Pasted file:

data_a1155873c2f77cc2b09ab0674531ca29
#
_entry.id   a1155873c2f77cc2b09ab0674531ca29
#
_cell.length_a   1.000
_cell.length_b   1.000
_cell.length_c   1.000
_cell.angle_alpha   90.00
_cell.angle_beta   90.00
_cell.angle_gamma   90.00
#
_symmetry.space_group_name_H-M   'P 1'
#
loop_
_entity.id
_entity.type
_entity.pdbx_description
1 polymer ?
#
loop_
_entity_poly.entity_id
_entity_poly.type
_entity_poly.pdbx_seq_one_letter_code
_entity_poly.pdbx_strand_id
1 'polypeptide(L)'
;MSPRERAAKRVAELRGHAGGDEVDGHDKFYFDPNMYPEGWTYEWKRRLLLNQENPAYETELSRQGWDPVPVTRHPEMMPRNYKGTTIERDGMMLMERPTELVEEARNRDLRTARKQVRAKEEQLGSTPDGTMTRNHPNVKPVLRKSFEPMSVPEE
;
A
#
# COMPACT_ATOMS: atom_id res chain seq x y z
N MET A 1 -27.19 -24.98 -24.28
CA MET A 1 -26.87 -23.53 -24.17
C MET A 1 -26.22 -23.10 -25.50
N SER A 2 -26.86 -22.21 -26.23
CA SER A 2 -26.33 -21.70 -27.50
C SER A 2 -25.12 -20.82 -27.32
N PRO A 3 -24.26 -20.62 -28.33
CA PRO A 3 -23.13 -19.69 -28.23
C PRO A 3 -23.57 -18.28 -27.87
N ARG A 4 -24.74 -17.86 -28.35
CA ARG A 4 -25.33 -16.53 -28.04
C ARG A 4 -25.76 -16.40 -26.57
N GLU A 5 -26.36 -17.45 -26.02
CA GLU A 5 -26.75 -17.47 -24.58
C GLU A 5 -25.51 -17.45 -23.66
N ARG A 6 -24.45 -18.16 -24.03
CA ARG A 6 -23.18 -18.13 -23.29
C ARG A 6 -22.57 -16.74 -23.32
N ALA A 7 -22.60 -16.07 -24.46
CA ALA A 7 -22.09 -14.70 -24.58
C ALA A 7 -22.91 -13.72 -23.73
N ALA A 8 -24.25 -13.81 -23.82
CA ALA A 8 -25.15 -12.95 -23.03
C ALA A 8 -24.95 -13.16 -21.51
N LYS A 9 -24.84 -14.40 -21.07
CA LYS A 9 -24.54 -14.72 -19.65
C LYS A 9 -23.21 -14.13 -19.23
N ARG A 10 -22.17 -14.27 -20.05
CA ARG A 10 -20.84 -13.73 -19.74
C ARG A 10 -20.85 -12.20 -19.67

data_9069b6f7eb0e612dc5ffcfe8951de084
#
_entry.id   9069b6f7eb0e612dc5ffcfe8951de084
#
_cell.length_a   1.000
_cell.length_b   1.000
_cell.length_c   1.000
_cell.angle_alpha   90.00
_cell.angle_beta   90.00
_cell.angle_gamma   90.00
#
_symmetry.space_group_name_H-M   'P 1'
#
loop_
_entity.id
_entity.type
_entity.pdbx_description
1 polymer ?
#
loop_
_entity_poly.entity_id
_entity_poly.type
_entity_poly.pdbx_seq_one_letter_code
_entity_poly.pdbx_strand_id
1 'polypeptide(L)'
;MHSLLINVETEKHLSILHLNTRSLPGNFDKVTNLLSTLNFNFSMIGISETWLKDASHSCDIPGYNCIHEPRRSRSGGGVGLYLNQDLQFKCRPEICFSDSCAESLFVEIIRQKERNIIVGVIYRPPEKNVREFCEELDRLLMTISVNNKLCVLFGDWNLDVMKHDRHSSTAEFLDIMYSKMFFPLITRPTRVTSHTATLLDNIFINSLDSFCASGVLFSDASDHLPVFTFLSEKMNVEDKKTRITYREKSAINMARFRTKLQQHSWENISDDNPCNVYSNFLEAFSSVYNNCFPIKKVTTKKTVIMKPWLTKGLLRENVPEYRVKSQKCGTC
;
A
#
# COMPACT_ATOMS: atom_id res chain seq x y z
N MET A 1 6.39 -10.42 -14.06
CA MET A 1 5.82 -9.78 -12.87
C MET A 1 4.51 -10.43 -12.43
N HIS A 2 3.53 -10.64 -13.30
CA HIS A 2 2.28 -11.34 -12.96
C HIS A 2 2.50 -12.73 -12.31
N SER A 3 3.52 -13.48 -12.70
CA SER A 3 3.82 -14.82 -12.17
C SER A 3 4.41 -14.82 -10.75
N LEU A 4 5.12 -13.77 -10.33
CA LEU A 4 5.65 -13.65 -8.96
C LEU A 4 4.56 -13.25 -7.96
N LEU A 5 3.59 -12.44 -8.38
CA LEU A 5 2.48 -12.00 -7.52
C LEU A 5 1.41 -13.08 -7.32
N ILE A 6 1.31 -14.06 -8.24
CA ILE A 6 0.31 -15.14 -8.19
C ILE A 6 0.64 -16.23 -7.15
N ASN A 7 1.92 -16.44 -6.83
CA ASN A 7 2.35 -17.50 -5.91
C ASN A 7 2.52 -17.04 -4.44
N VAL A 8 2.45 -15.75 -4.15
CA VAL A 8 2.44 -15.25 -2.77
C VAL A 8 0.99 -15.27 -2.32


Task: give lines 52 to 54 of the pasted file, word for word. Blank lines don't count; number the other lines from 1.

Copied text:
N ALA A 8 -24.25 -13.81 -23.82
CA ALA A 8 -25.15 -12.95 -23.03
C ALA A 8 -24.95 -13.16 -21.51